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Master Gardeners plan variety of garden plots

Aug. 2, 2014 | 0 comments


When Portage County's Master Gardeners got together to decide what they could contribute to this year's Farm Technology Days, they were not going to be content to pot some flowers and beautify the grounds.

Lynn Caine and Gail Zalewski said that they wanted to make Portage County's Farm Technology Days show (Aug. 12-14) in Stevens Point into a truly educational experience for those interested in horticulture and gardening.

"We're all about proper education," said Caine, during an interview at Media Day for the show.

The county has a cadre of 60 volunteer Master Gardeners who work with the University Wisconsin-Extension. They get many hours of continuing education and supply volunteer service, working in local parks and doing garden programs in the wintertime.

Often these Master Gardeners are on hand to answer questions that come in to the county UW-Extension office. Zalewski said this spring they fielded a lot of questions from homeowners about conifers that were damaged by the harsh winter weather.

They spend a lot of time educating homeowners about the kinds of plants that grow in their area, put on a plant sale each spring and sponsor garden tours.

Caine said the group of garden volunteers has organized to create a lot of displays in Tent City for the show. There will be a pallet garden, a straw bale garden, edible gardens, a square-foot garden and a Polish heirloom garden in recognition of the many people in the area who are descendants of immigrants from Poland.

The immigrants "grew what they liked to eat, and they settled in this area because they could grow the same food they were used to in Poland," Caine said.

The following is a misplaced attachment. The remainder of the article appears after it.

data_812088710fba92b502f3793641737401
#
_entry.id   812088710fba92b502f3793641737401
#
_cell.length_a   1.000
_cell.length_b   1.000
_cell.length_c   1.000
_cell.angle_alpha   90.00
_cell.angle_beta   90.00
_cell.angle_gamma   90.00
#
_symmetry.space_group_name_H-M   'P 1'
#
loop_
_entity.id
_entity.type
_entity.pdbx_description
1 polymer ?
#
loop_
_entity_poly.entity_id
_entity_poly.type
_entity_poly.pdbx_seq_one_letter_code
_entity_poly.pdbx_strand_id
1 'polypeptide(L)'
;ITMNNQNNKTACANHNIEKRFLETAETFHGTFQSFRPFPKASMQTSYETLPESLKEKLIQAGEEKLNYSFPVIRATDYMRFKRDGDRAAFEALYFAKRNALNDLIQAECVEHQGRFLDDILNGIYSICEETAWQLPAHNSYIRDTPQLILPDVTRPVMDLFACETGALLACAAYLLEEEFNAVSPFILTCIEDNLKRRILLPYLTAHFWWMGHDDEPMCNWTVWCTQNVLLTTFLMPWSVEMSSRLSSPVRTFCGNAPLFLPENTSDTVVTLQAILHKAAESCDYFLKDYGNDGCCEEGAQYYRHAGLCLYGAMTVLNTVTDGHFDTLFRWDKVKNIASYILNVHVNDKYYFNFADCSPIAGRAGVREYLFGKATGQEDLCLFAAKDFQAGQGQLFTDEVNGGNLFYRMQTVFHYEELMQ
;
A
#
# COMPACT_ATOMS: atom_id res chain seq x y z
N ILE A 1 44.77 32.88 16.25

That vegetable garden will include tomatoes, cabbage, peppers, onions and rutabagas, as well as herbs that were part of their cuisine. Certain heirloom varieties that were part of their gardens during the immigrant period will be showcased in Tent City.

In addition the gardeners will create a prairie or natural theme with prairie flowers like coneflowers and grasses as well as foxgloves outside the Family Living tent.

The women said they have enthusiastic volunteer gardeners who are tending pots of flowers, vegetables and grasses that will be transferred to the various plots and gardens in time for the show.

The event for this group of avid gardeners will be similar to what is done for major garden shows where there is a garden "installation" that happens right before the show starts.

They are expecting an army of Master Gardeners and other volunteers to show up with shovels the weekend prior to the show to dig holes and put potted plants into their new homes in time to be seen by the 60,000 or so visitors that organizers expect to attend the show.

They have also organized a crew to water the gardens during the show.

The Master Gardener contingent will also have a display in the Progress Tent and be available to explain what's going on in their various displays.

"We wanted to do a lot more education," Caine said. "That's what the Master Gardener program is all about."

The ambitious committee includes about 10 members and a group of 25-30 from the Master Gardeners group who will be helping during the show.

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